Interventional cardiologists (ICs) are exposed to X-rays and may be at risk to develop cataract earlier than common senile cataract. Excess risk of posterior subcapsular cataract, known as radiation-induced, was previously observed in samples of ICs from Malaysia, and Latin America. The O'CLOC study (Occupational Cataracts and Lens Opacities in interventional Cardiology) was performed to quantify the risk at the scale of France.
This cross-sectional multicenter study included an exposed group of ICs from different French centers and an unexposed control group of non-medical workers. Individual information was collected about cataract risk factors and past and present workload in catheterization laboratory. All participants had a clinical eye examination to classify the lens opacities (nuclear, cortical, or posterior subcapsular) with the international standard classification LOCS III.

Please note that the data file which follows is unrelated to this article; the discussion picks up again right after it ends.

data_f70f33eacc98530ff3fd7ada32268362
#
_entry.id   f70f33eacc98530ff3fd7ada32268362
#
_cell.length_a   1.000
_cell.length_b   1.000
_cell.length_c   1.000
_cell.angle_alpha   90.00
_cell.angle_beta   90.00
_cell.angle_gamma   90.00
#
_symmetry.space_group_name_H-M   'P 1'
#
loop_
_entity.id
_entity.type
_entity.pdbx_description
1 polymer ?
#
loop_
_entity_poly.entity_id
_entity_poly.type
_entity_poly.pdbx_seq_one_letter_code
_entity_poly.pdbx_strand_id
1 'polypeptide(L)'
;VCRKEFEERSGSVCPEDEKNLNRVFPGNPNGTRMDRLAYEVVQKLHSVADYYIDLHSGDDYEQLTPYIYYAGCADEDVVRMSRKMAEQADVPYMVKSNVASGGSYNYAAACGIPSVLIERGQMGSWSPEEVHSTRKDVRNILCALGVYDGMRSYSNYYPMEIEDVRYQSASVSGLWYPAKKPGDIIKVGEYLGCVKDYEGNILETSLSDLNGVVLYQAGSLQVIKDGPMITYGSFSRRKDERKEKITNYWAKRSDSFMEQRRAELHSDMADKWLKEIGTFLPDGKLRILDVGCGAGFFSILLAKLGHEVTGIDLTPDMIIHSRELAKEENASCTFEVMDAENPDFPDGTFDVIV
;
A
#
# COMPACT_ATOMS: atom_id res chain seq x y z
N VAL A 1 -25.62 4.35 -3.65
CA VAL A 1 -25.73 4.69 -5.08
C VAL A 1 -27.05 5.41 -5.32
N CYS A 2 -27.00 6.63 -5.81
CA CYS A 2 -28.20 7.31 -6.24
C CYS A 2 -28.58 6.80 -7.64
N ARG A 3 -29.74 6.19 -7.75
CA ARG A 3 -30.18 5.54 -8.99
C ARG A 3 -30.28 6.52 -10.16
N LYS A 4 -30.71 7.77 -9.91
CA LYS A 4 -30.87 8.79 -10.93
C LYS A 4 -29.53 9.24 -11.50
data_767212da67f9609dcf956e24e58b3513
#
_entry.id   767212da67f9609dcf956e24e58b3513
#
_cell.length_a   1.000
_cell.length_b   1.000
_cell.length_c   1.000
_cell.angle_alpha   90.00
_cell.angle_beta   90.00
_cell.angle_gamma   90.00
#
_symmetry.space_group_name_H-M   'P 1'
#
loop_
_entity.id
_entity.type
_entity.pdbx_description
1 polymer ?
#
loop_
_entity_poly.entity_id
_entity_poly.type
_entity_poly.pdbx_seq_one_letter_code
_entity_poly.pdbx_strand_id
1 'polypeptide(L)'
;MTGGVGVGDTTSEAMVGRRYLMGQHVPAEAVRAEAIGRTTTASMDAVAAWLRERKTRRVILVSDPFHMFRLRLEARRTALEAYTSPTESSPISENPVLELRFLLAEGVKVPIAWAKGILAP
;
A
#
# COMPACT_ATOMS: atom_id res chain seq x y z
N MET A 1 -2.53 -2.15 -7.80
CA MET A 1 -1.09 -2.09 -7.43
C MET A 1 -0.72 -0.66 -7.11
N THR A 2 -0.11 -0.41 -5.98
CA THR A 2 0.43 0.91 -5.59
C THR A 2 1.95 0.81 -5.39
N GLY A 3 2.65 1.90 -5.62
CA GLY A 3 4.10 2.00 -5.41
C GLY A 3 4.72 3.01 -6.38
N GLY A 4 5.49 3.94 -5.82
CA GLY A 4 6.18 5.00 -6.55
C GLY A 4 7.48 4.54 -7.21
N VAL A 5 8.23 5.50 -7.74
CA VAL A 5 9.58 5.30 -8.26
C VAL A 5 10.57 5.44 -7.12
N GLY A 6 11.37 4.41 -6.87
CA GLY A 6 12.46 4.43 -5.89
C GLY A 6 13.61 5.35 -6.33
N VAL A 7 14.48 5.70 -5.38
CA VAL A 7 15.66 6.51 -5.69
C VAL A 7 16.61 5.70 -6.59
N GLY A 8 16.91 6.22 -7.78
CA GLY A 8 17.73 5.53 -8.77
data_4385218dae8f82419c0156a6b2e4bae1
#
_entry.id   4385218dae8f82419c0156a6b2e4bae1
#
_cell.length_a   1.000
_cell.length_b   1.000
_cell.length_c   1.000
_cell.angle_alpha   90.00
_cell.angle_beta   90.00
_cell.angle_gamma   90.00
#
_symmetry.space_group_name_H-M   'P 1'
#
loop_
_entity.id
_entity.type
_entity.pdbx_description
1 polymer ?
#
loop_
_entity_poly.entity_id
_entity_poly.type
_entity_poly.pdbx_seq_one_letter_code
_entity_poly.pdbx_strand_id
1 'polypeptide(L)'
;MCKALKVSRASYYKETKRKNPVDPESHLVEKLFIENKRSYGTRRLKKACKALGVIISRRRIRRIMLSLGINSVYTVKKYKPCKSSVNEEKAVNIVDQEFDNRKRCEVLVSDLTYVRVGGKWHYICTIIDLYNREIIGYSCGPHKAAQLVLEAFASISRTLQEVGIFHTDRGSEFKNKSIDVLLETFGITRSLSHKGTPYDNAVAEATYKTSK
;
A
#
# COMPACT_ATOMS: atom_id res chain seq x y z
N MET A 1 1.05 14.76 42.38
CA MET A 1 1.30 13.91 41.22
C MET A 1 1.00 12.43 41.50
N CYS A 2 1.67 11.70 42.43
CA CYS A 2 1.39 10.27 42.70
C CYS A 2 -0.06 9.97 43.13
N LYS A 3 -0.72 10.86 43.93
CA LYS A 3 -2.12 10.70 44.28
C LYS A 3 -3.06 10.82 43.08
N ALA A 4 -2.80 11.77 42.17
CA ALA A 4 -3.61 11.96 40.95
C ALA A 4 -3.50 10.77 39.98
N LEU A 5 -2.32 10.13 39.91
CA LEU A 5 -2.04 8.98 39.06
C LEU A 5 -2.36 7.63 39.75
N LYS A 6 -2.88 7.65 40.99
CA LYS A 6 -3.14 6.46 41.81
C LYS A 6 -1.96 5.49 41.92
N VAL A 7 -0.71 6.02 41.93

The study included 106 ICs (mean age = 51 ± 7 years) and 99 unexposed control subjects (mean age = 50 ± 7 years). The groups did not differ significantly in the prevalence of either nuclear or cortical lens opacities (61% vs. 69% and 23% vs. 29%, respectively). However, posterior subcapsular lens opacities, were significantly more frequent among ICs (17% vs. 5%, p = 0.006), for an OR = 3.9 [1.3–11.4]. The risk increased with duration of activity but no clear relationship with workload was observed. However, the risk appeared lower for regular users of protective lead glasses (OR = 2.2 [0.4–12.8]).
ICs, in France as elsewhere, are at high risk of posterior subcapsular cataracts. Use of protective equipment against X-rays, in particular lead glasses, is strongly recommended to limit this risk.